So it's time to give up on the Kevin Costner model of retail (if you build it, they will come), and move to something a little more 21st virtual century, and, dang it, something a little less at everyone else's whim and convenience (I'm whinging again, aren't I...). My proof on the evidence for the wisdom of the decision comes from last year's Date Night data. Last August was our busiest month ever (!), or so we thought.

However, last August we only offered 11 date slots a week. We were pretty much booked in advance all the time. I thought if we expanded our offering we would book the expansion too because we were booked so far out. Turns out that 14-18 hours a week is about the time Atlanta wants to spend on Date Night at the Glass Studio no matter how many times are available. The extra times just seem to make them feel more sanguine about getting in whenever they want so we get a lot more last-minute bookings than we used to--unsettling for the staff who don't know till the last minute if they will be working or not.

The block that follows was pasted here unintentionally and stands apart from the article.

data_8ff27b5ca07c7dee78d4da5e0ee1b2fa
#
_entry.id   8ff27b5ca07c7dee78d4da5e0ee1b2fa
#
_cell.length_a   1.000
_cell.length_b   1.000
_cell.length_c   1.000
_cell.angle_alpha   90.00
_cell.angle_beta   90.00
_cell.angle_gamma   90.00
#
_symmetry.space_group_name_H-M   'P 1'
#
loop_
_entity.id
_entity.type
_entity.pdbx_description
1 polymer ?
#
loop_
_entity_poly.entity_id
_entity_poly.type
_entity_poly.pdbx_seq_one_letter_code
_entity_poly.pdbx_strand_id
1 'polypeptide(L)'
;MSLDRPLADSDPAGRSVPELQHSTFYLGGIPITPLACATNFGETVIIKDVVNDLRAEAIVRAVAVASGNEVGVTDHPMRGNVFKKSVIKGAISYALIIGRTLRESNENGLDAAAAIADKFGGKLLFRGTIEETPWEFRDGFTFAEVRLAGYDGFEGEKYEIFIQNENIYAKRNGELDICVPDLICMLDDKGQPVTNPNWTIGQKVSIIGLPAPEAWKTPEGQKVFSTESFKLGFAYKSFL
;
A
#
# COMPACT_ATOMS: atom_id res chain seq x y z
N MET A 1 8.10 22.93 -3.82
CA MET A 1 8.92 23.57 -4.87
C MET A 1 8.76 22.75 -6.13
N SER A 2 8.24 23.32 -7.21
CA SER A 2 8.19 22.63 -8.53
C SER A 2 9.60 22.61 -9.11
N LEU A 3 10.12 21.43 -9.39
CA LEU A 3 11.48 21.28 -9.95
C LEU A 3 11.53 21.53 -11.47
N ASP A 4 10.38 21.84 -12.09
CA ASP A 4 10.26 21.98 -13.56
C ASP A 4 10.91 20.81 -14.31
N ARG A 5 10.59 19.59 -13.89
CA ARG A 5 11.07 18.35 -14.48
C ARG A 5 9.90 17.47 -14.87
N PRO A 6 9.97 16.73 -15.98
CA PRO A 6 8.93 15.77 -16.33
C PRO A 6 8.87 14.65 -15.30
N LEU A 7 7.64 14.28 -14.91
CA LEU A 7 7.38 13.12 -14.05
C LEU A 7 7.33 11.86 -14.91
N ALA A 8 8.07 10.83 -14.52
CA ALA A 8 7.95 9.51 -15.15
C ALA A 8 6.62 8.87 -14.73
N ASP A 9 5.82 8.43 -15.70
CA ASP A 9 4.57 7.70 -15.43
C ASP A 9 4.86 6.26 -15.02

As far as the retail part goes, if I were in a shopping center or other retail area, I would feel much more obliged to be open at least five days a week. But I'm not: I'm in a 1920's Craftsman bungalow that was originally purchased to be my personal studio--not a retail/teaching space. I'm happy to run over to the studio anytime someone wants to buy something (it's not like it's a huge commute). I just don't feel the need to be responsible for being there working set hours each day (nor is it cost-effective to pay someone else to sit there twiddling her thumbs waiting for customers to show up all day every day). I am not--nor do I wish to be--the WalMart of glass open whenever οἱ πολλοί feel like shopping.